In Brief: Post-traumatic stress without trauma

In Brief

Post-traumatic stress without trauma

A study published in June 2005 challenges the accepted view of reactions to trauma by showing that experiences not usually regarded as traumatic can cause the characteristic symptoms of post-traumatic stress disorder (PTSD).

More than 800 patients from a family practice answered a questionnaire comparing symptoms that follow a traumatic event — one outside the range of normal human experience — with symptoms following more common "life events" such as illness or problems in work and personal relationships.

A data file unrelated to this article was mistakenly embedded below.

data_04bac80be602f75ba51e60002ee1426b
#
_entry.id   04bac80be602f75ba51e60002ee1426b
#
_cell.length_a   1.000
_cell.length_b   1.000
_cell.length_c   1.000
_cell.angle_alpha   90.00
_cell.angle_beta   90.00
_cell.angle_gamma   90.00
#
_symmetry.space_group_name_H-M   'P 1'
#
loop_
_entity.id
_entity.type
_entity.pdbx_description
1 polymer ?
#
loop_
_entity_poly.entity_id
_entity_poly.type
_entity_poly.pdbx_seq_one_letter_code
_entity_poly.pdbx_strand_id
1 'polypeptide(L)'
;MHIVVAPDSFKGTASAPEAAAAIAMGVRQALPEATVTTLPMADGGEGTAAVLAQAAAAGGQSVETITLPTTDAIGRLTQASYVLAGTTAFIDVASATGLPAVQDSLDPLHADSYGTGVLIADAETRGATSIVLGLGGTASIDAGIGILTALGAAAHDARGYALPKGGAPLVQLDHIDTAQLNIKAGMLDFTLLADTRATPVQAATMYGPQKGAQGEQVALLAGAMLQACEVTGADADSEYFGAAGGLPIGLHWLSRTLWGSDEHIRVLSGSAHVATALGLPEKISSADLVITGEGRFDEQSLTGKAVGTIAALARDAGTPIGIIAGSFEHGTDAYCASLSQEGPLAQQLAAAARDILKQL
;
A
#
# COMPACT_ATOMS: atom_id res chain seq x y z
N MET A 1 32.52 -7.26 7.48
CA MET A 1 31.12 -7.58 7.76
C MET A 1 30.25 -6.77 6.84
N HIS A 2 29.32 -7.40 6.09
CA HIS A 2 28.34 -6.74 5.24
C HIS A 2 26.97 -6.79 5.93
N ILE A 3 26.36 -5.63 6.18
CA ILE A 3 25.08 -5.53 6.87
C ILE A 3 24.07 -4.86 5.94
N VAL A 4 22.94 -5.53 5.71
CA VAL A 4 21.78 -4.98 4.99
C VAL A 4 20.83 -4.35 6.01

Subjects were asked whether they had ever experienced a traumatic event — a serious accident, witnessing violence, the sudden and unexpected death of someone they loved, physical or sexual abuse, a war or natural disaster. They were also asked whether they had ever experienced such life events as a burglary, marital conflict, study or work problems, chronic illness, or the death of a loved one that was not sudden or unexpected. Finally, they were asked about the worst event they had ever experienced and when it occurred.

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